Biosorption of heavy metal ions from aqueous solutions by short hemp fibers: Effect of chemical composition

Biosorption of heavy metal ions from aqueous solutions by short hemp fibers: Effect of chemical composition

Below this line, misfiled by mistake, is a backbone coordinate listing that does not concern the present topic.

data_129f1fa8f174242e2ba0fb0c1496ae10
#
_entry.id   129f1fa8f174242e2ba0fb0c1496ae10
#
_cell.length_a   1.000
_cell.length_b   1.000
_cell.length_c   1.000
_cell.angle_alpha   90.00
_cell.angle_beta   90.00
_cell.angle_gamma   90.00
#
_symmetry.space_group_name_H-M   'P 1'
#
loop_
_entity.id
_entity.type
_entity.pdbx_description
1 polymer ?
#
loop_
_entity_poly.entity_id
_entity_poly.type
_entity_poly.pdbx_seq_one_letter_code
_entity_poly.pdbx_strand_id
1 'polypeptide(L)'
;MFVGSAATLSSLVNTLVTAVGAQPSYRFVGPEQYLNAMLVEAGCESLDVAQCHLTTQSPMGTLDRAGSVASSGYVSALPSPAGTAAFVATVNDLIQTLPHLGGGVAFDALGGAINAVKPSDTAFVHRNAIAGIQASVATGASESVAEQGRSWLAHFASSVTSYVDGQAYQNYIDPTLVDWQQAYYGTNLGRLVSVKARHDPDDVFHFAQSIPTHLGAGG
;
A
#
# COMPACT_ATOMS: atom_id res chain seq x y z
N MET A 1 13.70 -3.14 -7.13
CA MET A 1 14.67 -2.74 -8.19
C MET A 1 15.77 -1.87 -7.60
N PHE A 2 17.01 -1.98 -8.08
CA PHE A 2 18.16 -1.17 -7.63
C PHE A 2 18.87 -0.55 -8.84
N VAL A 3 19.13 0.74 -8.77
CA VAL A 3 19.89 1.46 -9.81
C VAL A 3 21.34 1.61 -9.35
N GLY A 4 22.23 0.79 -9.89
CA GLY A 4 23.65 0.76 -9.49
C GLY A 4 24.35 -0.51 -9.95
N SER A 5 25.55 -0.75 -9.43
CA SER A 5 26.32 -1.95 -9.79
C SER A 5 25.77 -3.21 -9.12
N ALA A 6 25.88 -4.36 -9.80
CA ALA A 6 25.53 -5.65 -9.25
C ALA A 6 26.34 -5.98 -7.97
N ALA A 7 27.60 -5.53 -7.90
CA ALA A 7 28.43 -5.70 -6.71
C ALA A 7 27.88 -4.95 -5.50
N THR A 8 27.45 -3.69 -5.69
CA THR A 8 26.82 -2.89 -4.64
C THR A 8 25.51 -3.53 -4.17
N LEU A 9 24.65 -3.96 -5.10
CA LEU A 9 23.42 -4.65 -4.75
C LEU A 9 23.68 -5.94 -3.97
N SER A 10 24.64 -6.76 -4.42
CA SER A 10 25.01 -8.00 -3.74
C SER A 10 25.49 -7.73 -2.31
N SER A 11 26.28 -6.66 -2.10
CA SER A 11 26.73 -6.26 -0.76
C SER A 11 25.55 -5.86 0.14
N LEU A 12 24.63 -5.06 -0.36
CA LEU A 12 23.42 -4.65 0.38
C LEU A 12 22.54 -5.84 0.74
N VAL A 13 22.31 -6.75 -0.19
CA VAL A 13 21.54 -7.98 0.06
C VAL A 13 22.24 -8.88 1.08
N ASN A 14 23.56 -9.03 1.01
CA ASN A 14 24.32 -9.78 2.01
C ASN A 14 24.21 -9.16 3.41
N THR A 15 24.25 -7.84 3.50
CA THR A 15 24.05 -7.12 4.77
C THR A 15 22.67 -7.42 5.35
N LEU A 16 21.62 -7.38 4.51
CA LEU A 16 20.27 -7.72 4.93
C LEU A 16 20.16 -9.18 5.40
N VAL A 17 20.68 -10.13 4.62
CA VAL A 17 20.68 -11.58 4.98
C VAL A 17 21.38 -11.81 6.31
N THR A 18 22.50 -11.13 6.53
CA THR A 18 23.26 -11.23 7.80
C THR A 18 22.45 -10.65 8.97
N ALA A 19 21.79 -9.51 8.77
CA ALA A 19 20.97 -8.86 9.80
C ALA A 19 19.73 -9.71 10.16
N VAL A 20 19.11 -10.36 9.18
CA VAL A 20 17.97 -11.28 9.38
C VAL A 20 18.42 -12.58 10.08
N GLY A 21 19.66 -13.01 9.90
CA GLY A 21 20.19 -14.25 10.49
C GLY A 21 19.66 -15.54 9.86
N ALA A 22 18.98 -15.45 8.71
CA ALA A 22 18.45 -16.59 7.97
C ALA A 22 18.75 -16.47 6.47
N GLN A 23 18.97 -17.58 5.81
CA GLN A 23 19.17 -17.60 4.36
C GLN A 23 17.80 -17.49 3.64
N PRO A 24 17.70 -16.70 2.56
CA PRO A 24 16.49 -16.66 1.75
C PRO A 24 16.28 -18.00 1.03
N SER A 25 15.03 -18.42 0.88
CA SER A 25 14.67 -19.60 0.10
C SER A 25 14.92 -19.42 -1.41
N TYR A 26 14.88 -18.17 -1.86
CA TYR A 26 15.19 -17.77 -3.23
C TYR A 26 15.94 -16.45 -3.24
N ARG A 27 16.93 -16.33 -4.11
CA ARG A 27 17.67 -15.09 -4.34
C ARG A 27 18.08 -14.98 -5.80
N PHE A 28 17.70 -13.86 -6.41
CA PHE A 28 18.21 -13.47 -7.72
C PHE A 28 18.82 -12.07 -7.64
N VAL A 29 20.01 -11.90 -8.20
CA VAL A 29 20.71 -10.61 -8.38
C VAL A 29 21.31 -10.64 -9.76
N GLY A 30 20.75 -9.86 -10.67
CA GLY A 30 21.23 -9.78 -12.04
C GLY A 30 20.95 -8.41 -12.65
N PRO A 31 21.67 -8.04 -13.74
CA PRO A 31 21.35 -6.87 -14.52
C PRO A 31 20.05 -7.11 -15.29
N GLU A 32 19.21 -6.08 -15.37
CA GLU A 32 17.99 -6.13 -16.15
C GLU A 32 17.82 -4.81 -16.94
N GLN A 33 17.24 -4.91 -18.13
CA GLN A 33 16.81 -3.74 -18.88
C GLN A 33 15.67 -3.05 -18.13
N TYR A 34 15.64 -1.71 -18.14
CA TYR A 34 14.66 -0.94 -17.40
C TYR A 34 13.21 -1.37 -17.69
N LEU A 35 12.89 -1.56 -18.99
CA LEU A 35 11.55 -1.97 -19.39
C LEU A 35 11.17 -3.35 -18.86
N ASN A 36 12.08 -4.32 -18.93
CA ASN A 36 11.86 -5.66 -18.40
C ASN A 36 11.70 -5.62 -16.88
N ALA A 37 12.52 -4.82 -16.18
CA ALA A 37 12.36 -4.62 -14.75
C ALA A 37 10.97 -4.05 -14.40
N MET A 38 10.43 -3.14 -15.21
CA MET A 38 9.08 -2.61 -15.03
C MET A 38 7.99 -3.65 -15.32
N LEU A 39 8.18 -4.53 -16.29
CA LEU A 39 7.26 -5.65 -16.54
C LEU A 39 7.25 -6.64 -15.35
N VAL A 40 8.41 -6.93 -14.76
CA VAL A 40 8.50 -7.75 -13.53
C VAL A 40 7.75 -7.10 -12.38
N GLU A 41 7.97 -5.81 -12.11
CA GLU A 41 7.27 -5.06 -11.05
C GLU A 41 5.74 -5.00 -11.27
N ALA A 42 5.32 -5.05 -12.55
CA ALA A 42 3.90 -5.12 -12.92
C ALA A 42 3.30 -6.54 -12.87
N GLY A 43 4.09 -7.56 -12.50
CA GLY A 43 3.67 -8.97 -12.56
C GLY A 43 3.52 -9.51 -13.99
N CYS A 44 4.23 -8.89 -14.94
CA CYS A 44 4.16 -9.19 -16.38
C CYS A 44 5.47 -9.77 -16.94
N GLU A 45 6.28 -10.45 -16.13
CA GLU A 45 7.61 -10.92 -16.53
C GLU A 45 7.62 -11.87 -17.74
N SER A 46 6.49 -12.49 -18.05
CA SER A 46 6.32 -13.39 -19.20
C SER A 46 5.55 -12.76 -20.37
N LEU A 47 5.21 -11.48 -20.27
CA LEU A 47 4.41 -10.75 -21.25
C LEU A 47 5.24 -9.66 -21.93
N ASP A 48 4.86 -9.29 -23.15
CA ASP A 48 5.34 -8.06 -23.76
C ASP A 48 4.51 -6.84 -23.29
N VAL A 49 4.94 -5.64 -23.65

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   Journal of Hazardous Materials 164 (2009) 146–153 Contents lists available at ScienceDirect  Journal of Hazardous Materials  journal homepage: Biosorption of heavy metal ions from aqueous solutions by short hemp fibers:Effect of chemical composition Biljana Pejic a , Marija Vukcevic b , Mirjana Kostic a , ∗ , Petar Skundric a a Department of Textile Engineering, Faculty of Technology and Metallurgy, University of Belgrade, Karnegijeva 4, 11000 Belgrade, Serbia b Department of Analytical Chemistry, Faculty of Technology and Metallurgy, University of Belgrade, Karnegijeva 4, 11000 Belgrade, Serbia a r t i c l e i n f o  Article history: Received 29 February 2008Received in revised form 17 June 2008Accepted 31 July 2008Available online 6 August 2008 Keywords: Short hemp fibersChemical modificationBiosorptionHeavy metalsFiber swelling a b s t r a c t Sorption potential of waste short hemp fibers for Pb 2+ , Cd 2+ and Zn 2+ ions from aqueous media wasexplored. In order to assess the influence of hemp fiber chemical composition on their heavy metalssorption potential, lignin and hemicelluloses were removed selectively by chemical modification. Thedegree of fiber swelling and water retention value were determined in order to evaluate the change inaccessibility of the cell wall components to aqueous solutions due to the fiber modification. The effectsofinitialionconcentration,contacttimeandcosorptionwerestudiedinbatchsorptionexperiments.Theobtainedresultsshowthatwhenthecontentofeitherligninorhemicellulosesisprogressivelyreducedbychemical treatment, the sorption properties of hemp fibers are improved. Short hemp fibers are capableof sorbing metal ions (Pb 2+ , Cd 2+ and Zn 2+ ) from single as well as from ternary metal ion solutions. Themaximum total uptake capacities for Pb 2+ , Cd 2+ and Zn 2+ ions from single solutions are the same, i.e.0.078mmol/g, and from ternary mixture 0.074, 0.035 and 0.035mmol/g, respectively.© 2008 Elsevier B.V. All rights reserved. 1. Introduction The discharge of toxic heavy metals into the environment is aserious pollution problem affecting water and soil quality, hencepresenting a direct danger to human health. Ions of cadmium(Cd 2+ ), lead (Pb 2+ ) and zinc (Zn 2+ ), which are most frequentlypresent in the wastewaters, can cause renal dysfunction as well aschronical alterations in nervous system and gastrointestinal tract,even at low concentrations. The commonly used procedures forremovingmetalionsfromeffluentsincludechemicalprecipitation,limecoagulation,ionexchange,reverseosmosisandsolventextrac-tion. These techniques, apart from being economically expensive,have disadvantages like incomplete metal removal, high reagentand energy requirements, and generation of toxic sludge or otherwaste products that require disposal. Efficient and environmentfriendly methods are thus needed to be developed in order toreduce heavy metal content. A search for a low-cost and easilyavailableadsorbenthasledtotheinvestigationofmaterialsofagri-cultural and biological srcin, along with industrial byproducts, aspotential metal sorbents [1–6]. ∗ Corresponding author. Tel.: +381 11 3303 628; fax: +381 11 3370 387. E-mail addresses: (B. Pejic), Vukcevic), (M. Kostic), (P. Skundric). Theusageofbiosorbentsisanalternativetoconventionalmeth-ods. The term “biosorbent” includes the usage of dead biomass(such as fibers, peat and rice hulls) as well as living plants andbacteria as sorbents. Biosorbents represent cheap filter materialsoften with high affinity and capacity, and they are already avail-able in most places .  Some types of biosorbents are broad rangewith no specific priority of metal ion bonding, while others can bespecific for certain types of metal ions. There are some limitationspertaining to the usage of living organisms as sorbents, e.g. theycannot function at low pH level, or at toxic levels of metal ions,while plant fibers on the contrary are chemically and physicallymore robust [1,2,7]. Plant fibers consist mainly of cellulose, hemi- celluloses,lignin,andsomepectinandextractives(fat,waxes,etc.).Metalionssorbmainlytocarboxylic(primarilypresentinhemicel-luloses, pectin and lignin), phenolic (lignin and extractives) and tosome extent hydroxylic (cellulose, hemicelluloses, lignin, extrac-tives and pectin) and carbonyl groups (lignin). Strong bonding of metal ions by the hydroxylic, carboxylic and phenolic groups ofteninvolves complexation and ion exchange [8–11].Inmanylaboratorytestsofmetalionsorptionbylignocellulosicfibers, unmodified and modified coir, jute, kenaf and ramie havebeenused[8,9,12].However,fewliteratureswerefoundsofarabout the sorption of heavy metals by hemp fibers [13] and much more aboutbio-accumulationandphytoremediationofheavymetalpol-luted soil by cultivation of hemp or flax [14–17].Hemp fibers are traditionally used for production of textiles.From the economic aspect hemp presents a high-productive cul- 0304-3894/$ – see front matter © 2008 Elsevier B.V. All rights reserved.doi:10.1016/j.jhazmat.2008.07.139  B. Pejic et al. / Journal of Hazardous Materials 164 (2009) 146–153  147 ture. Nowadays, there is an increasing interest in total exploitationof the plant, with the intention of using seeds, fiber and shive asraw materials. The increased production of hemp fibers broughtaboutanincreaseintheamountofwaste,namelyshives,shortandentangledfibers.Shortandentangledfibersareveryconvenientforfilterproduction,eitherfromecologicalandeconomicalaspects,orbecause of their properties. Our preliminary investigations haveshown that short hemp fibers have a high potential of heavy metalions uptake from aqueous solutions [18].The objectives of the present investigation were to quantify thesorption potential of modified and unmodified short hemp fibersfor heavy metal ions (Pb 2+ , Cd 2+ and Zn 2+ ) with particular focuson sorption kinetics and cosorption. In order to assess the influ-enceofhempfiberchemicalcompositionontheirheavymetalionssorption potential, hemp fibers with different contents of eitherhemicellulosesorligninwereobtainedbychemicaltreatmentwith17.5%sodiumhydroxideor0.7%sodiumchlorite.Accessibilityofthecellwallcomponentstoaqueoussolutions,whichisveryimportantfor the removal of heavy metal ions from their aqueous solutions,wasevaluatedbydeterminationofthedegreeoffiberswellingandwater retention value. 2. Materials and methods  2.1. Material The fibers used in this investigation were short and entangledhemp fibers obtained from ITES Odzaci, Serbia. Chemical composi-tionofusedfibersare:watersolubles,1.50%;fatsandwaxes,0.69%;pectins, 1.39%;   -cellulose, 78.15%; lignin, 6.06%; hemicelluloses,10.72%. All used chemicals are p.a. grade.  2.2. Chemical treatment  Hemp fibers were modified by chemical treatments in orderto gradually remove either hemicelluloses or lignin. The progres-sive removal of the hemicelluloses and keeping the lignin contentunchanged was brought by treating the fiber samples with 17.5%NaOH solution, 1:50 liquor ratio, at room temperature, for 5 and45min, followed by neutralisation with 1% acetic acid, washingand drying [19]. The progressive removal of lignin and keeping the hemicelluloses content unchanged was achieved by treatinghemp fibers with 0.7% NaClO 2  at pH 4, 1:50 liquor ratio, at boiltemperature, for different periods of time (5 and 60min), followedby washing and drying [19]. The chemical treatment scheme and list of samples are shown in Table 1.  2.3. Determination of weight loss and chemical composition Lossinweight,asresultofchemicaltreatment,wasdeterminedby the direct gravimetric method [20]. Chemical composition of   Table 1 The chemical treatment scheme and list of samplesModification conditions SamplecodeConcentrations andmodification meansTemperature Time (min)Unmodified (control) sample – – C17.5%NaOH Room temperature 5 H17.5R545 H17.5R450.7%NaClO 2 Boiling temperature 5 L0.7B560 L0.7B60 unmodified sample and each of the modified samples was deter-mined according to the scheme of Soutar and Bryden [19] bysuccessiveremovalofwatersolubles,fatsandwaxes,pectins,ligninand hemicelluloses. The results were the average of three paralleldeterminations.  2.4. Determination of swelling kinetics and water retention valueof hemp fibers Swellingkineticswasdeterminedbymeasuringfiberdiametersbefore( d 0 ,  m)andafter( d t  ,  m)swellingindistilledwaterduringdefined periods of time: 5, 10, 15, 20, 30 and 60min. For measure-ment of hemp fiber diameters the light microscope “Ergaval” (CarlZeiss-Jena,Ltd.,Austria),equippedwithanocularmicrometer,wasused. Degree of fiber swelling (DS) was calculated using followingEq. (1):DS = d 0 − d t  d 0 · 100[%] (1)Water retention of hemp fibers was determined by standardcentrifuge method [21].  2.5. Metal ions (Pb  2+ , Cd  2+ , Zn  2+ ) sorption experiments Sorption of heavy metal ions (Pb 2+ , Cd 2+ and Zn 2+ ) was per-formedfromaqueoussolutionsofCd(NO 3 ) 2 × 4H 2 O;Pb(NO 3 ) 2  andZn(CH 3 COO) 2 × 2H 2 O,atroomtemperature,fordifferentperiodsof time (3, 5, 10, 15, 30, 60 and 120min). The initial concentrations of eachofthesolutionscitedwere:0.05,0.10and0.20mmol/L.Alltheexperiments were carried out in batch process. Hemp fiber sam-ple (0.5g) was shaken in 200mL of aqueous solution containing asingle metal ion of defined concentration. Taking into account thefact that in real conditions wastewaters contain mainly mixturesof heavy metals, in the second group of experiments, competitivesorption of Pb 2+ , Cd 2+ and Zn 2+ ions from solutions containing thesameamountofeachmetalionwasinvestigated.Also,theeffectof pH on the biosorption was studied. For this, the initial pH of 5.5 of eachmetalionaqueoussolutionwasadjustedbystepwiseadditionof HNO 3  or NH 4 OH.The metal ion uptake ( q , mmol/g) was determined as the dif-ference between the initial concentration of metal ions in solution( c  0 , mmol/L) and the final concentration of metal ions in the solu-tion after defined time ( c  t  , mmol/L) (Eq. (2)). Atomic Absorption Spectrometer—Pye Unicam SPC (Pye Unicam, Ltd., UK) was usedfor the determination of metal ions concentration in the solution. q = ( c  0 − c  t  ) · V m  [mmol/g] (2)In Eq. (2)  V   is the solution volume (L) and  m  is the weight of sorbent material (g). Sorption efficiency (SE, %) was determined asthe quotient of the final concentration of metal ions in the solu-tionafterdefinedtime( c  t  ,mmol/L)andtheinitialconcentrationof metal ions in solution ( c  0 , mmol/L) (Eq. (3)).SE = c  t  c  0 · 100[%] (3) 3. Results and discussion  3.1. Influence of chemical treatment on chemical composition of hemp fibers The chemical compositions of modified hemp fibers and thoseof the control sample, and the weight loss are given in Table 2.From results shown in Table 2, it is obvious that during hemp fibers treatment with 17.5% NaOH hemicelluloses were progres-  148  B. Pejic et al. / Journal of Hazardous Materials 164 (2009) 146–153  Table 2 Chemical composition and weight loss of hemp and modified hemp fibresSample code   -Cellulose content (%) Hemicelluloses Lignin Weight loss (%)Content (%) Removed (%) Content (%) Removed (%)C 78.15 10.72 – 6.06 – –H17.5R5 80.59 4.69 56.25 5.66 6.60 8.15H17.5R45 79.70 3.59 66.51 5.41 10.73 9.90L0.7B5 80.03 8.89 17.07 4.09 32.51 4.16L0.7B60 79.15 8.99 16.14 3.09 49.01 6.17 sively removed, their content decreased for approximately 70% inrelation to unmodified fibers. Lignin content decreased slightly,because of its low reactivity. Namely, degradation of lignin dur-ing the alkaline treatment is impeded by the presence of strongcarbon–carbon linkages and other chemical groups such as aro-matic groups, which are very resistant to chemical attack [22].On the other hand, treatment of hemp fibers with 0.7% NaClO 2 progressively removed lignin for about 50% in relation to unmod-ified fibers. It has to be mentioned that in this case the content of hemicelluloses in modified hemp fibers decreased for about 17%.During both types of hemp fibers modification, noncellulosiccomponent content in modified fibers decreased in relation tounmodified hemp fibers, proportionally to the increase of modi-fication time. Removing different amounts of hemicelluloses andlignin by chemical modification changed both chemical and physi-cal properties of hemp fibers.The severity of the treatment is generally characterized byweightloss.Lossinweight,asresultofchemicaltreatment(Table2),inbothcasesincreasedwiththeincreaseoftimeoftreatment.Also,the alkaline treatment of hemp fibers results in higher weight lossin comparison to the sodium chlorite treatment.  3.2. Degree of swelling and water retention capacity of short hemp fibers Lignocellulosic fibers are, generally, hygroscopic and have anaffinitytowater.Waterisabletopermeateintothenon-crystallineportion of cellulose and all of the hemicelluloses and lignin. Thus,through adsorption and absorption, aqueous solution comes intocontact with a very large surface area of different cell wall com-ponents [12]. Accessibility of the cell wall components to aqueous solutions is very important for the removal of heavy metal ionsfrom their aqueous solutions, and can be assessed by determiningthe degree of fiber swelling and water retention value.The degree of fiber swelling yields information on the extent of areasaccessibletoaqueoussolutionswithinhempfiber.Changesinthedegreeoffiberswellingofmodifiedhempfibersreflectchangesin chemical composition, crystallinity, and pore structure. In Fig. 1thekineticsofswellingofunmodifiedandthemodifiedhempfibersis presented.From the data presented in Fig. 1 it is evident that the degree of  swellingofallmodifiedsamplesishigherinrelationtotheunmod-ified hemp fibers. Also, maximum swelling of unmodified hempfibers is attained after 10min from immersing in water, while allmodified hemp fibers attained maximum swelling already after5min.The increase of the degree of swelling of hemp fibers modifiedwith 17.5% NaOH is the most likely consequence of removing thehemicellulosesfrominterfibrillarregions,followedbyswellingandshrinkage of ultimate cells, which result in some disorientation of the fibrils and changes of amorphous and crystalline regions ratio,infavorofamorphousones[23,24].Also,duringalkalinetreatment ofhempfibers,lignincontentdecreasedfor7–11%(Table2),which togetherwiththeremovaloffatsandwaxes,influencestoacertaindegreetheincreaseofmodifiedhempfibersswelling.Thedegreeof swellingofhempfiberssamplesH17.5R5andH17.5R45ishigherfor77%and130%,respectively,inrelationtotheunmodifiedfibers.Theincreaseofdegreeofhempfiberswellingwiththeincreaseoftimeoftreatmentisverypronounced,andcanbeexplainedbyremovingthe hemicelluloses and hydrophobic components during the alka-line treatment. Once when hemicellulosic components have beenprogressivelyremoved,interfibrillarregionsbecomelessdenseandless rigid, which with the greater content of amorphous regionsenableeasierpenetrationoflargerquantityofwatermoleculesintohemp fiber structure.The degree of swelling of hemp fiber samples treated with 0.7%NaClO 2  samples L0.7B5 and L0.7B60 is higher for about 68% and78%, respectively, in relation to the unmodified fibers. In hempfibers modified with 0.7% NaClO 2  progressive removal of ligninoccurred mostly in the middle lamella. The decrease of lignin con-tent for almost 50% and of hemicelluloses for approximately 17%influenced changes in hemp fiber structure; these changes influ-enceanincreaseofdegreeofswellinginrelationtotheunmodifiedfibers. In this case the duration of hemp fiber treatment did notinfluencethechangeofdegreeofswellingtoalargeextent.Itcanbenotedthatthedegreeofswellingofhempfibersmodifiedwith0.7%NaClO 2 , for both intervals of time, is lower in relation to the 17.5%NaOH treated fibers degree of swelling. That could be ascribed tothefactthatinthiscaseagreaterpartofhemicellulosesremainedintheinterfibrillarregionsandtheirdensitieshavenotbeenreducedas in fibers treated with 17.5% NaOH, which caused more difficultpenetration of water molecules in these regions [24].Whenhempfibersareimmersedinwatertheyswellandimbibeconsiderably more water than they are capable to hold. The totalwater holding capacity of a fiber can be estimated by determiningwater retention values. All water absorbing and holding surfaces,cracks,andcavitiesareincludedwiththewaterretentionmeasure- Fig. 1.  Degree of swelling of unmodified and modified hemp fibers.  B. Pejic et al. / Journal of Hazardous Materials 164 (2009) 146–153  149 ment. Water retention values for all samples tested are shown inFig. 2.The alkali treatment (hemicelluloses removal) yielded waterretention values the same or lower than the value of unmodifiedhempfibers.HempfibersampleH17.5R5hasanalmostunchangedwater retention capacity in relation to unmodified fiber (sampleC). With an increase of modification time, water retention valuedecreases so that the sample H17.5R45 has approximately for 15%lower water retention value in relation to the unmodified sample.Thedecreaseofwaterretentionvalueofhempfibersmodifiedwith17.5%NaOHwithanincreaseofmodificationtimeisaconsequenceof structure changes, i.e. changes in the size and number of poresandmicrocracksinfibersduringtheirmodification.Itisalsoworthto mention that this treatment reduces the content of hydrophiliccomponents, hemicelluloses and pectins.The effect of lignin removal on water retention value was sig-nificant, since removing about 50% of lignin results in 20% morewaterkeptbymodifiedhempfibersincomparisonwithunmodifiedfibers.ThehigherwaterretentionvaluesofhempfiberswithlowerlignincontentpresentedinFig.2canbeexplainedbyligninremoval from the middle lamella followed by fibrillation. Occurred fibrilla-tion increased the roughness of hemp fiber surfaces and inducednewcapillaryspacesininter-surfaciallayerbetweencompletelyorpartiallyseparatedfiberswithinthemodifiedtechnicalhempfiber[22,24].  3.3. Biosorption performance of short hemp fibers Biosorption is not restricted to one sorption mechanism only,but comprises several mechanisms such as ion exchange, chela-tion,precipitation,sorptionbyphysicalforces,andionentrapmentininter-andintrafibrillarcapillariesandspacesofstructuralligninand polysaccharide networks. Therefore, biosorption of heavymetal ions by lignocellulosics is affected by several factors suchas initial pH, initial metal ion concentration, contact time, temper-ature, fiber pretreatment, etc. [7,8].The effect of the solution pH on the metal ions sorption (Cd 2+ ,Pb 2+ and Zn 2+ ions) by short hemp fibers is illustrated in Fig. 3, for metalionsconcentrationof0.1mmol/L.Asseeninthefigure,metalions sorption was strongly dependent on the solution pH. Cd 2+ ,Pb 2+ and Zn 2+ ions uptake by hemp fibers showed a sharp increasefrom negligible or very low to maximum values in the pH range of 2–5.5. This can be explained by the fact that the pH of the biosorp- Fig. 2.  Water retention values of unmodified and modified hemp fiber samples. Fig. 3.  Effect of initial pH on the Cd 2+ , Pb 2+ and Zn 2+ ions sorption on unmodifiedhemp fibers (initial concentration of solution 0.1mmol/L, RT, contact time 2h). tion medium affects the solubility of metal ions and the ionizationstate of the functional groups of the hemp fibers [25]. Because of  high proton concentration at lower pH, heavy metal biosorptiondecreasesduetothepositivechargedensityonmetalbindingsites(i.e. hydrogen ions compete effectively with metal ions in bindingto the sites) and at a low pH, of almost 2.0, all binding sites may beprotonated, thereby desorbing all srcinally bounded metals fromthefibers.ThenegativechargedensityonthefibersurfaceincreaseswithincreasingpHduetodeprotonationofthemetalbindingsites.The metal ions then compete more effectively for available bind-ing sites, which increases biosorption. The high sorption levels forthe short hemp fibers between pH 4.0 and 5.5 indicate that a highaffinity for metal ions predominates in this pH region. When theinitial pH of the solution was adjusted to a value higher than pH6.5, ions precipitated because of the higher concentration of OH − ions in the sorption medium and hence studies in this range wasnot conducted. Because of the fact that the short hemp fibers havea maximum sorption for metal ions at pH 5.5 this pH value wasselected for further experiments.The effect of the contact time and the initial metal ion concen-tration was studied up to a contact time of 2h and using solutionscontaining0.05,0.1and0.2mmol/Lofeachmetalion(Fig.4).Rapid biosorption of Cd 2+ , Pb 2+ and Zn 2+ ions was observed in the first5min; approximately more than 80% of the total uptake capacityof metal ions was sorbed within this period of time. This rapidinitial biosorption is consistent with the previous reports on thebiosorptionofCd 2+ ,Pb 2+ andZn 2+ ions[8,25].Dependingoninitial metalionconcentration,systemattainedequilibriumin10minforconcentration of 0.05mmol/L and 30min for concentration of 0.1and0.2mmol/L.Thegenerallyfastsorptionsindicatethatreactionsat outer surfaces are important. After this equilibrium period theamount of sorbed metal ions did not change significantly with anincrease in contact time.The experimental results of biosorption of Cd 2+ , Pb 2+ and Zn 2+ ionsbyshorthempfibersatvariousinitialmetalionconcentrationsshow that with an increase of the initial solution concentrations,the total uptake capacity of metal ions also increased (Fig. 5). For instance, changing the initial concentration from 0.05 to0.2mmol/L,causedanincreaseoftheamountofCd 2+ ,Pb 2+ andZn 2+ ionssorbedbyH17.5R5from0.019to0.056,0.020to0.078and0.019to0.060mmol/g,respectively.Also,thetotaluptakecapacityofCd 2+ and Zn 2+ ions is increased by hemp fibers modification (i.e. theseparate removal of hemicelluloses and lignin), while at the sametime the total uptake capacity of Pb 2+ ions is almost unchanged.From Fig. 5c it can be seen that sample H17.5R60 sorbed the same  150  B. Pejic et al. / Journal of Hazardous Materials 164 (2009) 146–153 Fig.4.  KineticsofCd 2+ (a),Pb 2+ (b)andZn 2+ (c)sorptionbyunmodifiedandmodifiedhemp fibers at initial concentration of 0.05, 0.1 and 0.2mmol/L (pH 5.5, RT). amount of Cd 2+ , Pb 2+ and Zn 2+ ions (0.078mmol/g). Data obtainedfrom modification experiments in this study indicated that mod-ification with sodium chlorite (i.e. removal of lignin) resulted inbetter improvement in biosorption capacities compared to alkalimodification. This can be explained by the domination of sorptionat outer surfaces of fibers, as we mentioned earlier, and increasedthe roughness of hemp fiber surfaces and induced new capillaryspacesininter-surfaciallayerbetweencompletelyorpartiallysep-arated fibers due to the removal of lignin from the middle lamella,followed by fibrillation. Also, sodium chlorite oxidation of resid-ual lignin that caused benzene ring cleavage and formation of dicarboxylicgroups[26]shouldnotbeneglected.Takinginconsid- eration all above mentioned and complexity of the structure andcomposition of hemp fibers, a simple relation between the ligninandhemicellulosescontentsandthesorptioncapacitycouldnotbedemonstrated.The results of the total uptake capacity of Cd 2+ , Pb 2+ andZn 2+ ions for non-competitive conditions indicate that all samplesexhibit capacities which are influenced by the investigated metalion, but these differences are significant only at the highest ions Fig. 5.  Total uptake capacity of Cd 2+ , Pb 2+ and Zn 2+ ions by unmodified and mod-ified hemp fibers at initial concentration of 0.05mmol/L (a), 0.1mmol/L (b), and0.2mmol/L (c) (pH 5.5, RT, contact time 2h).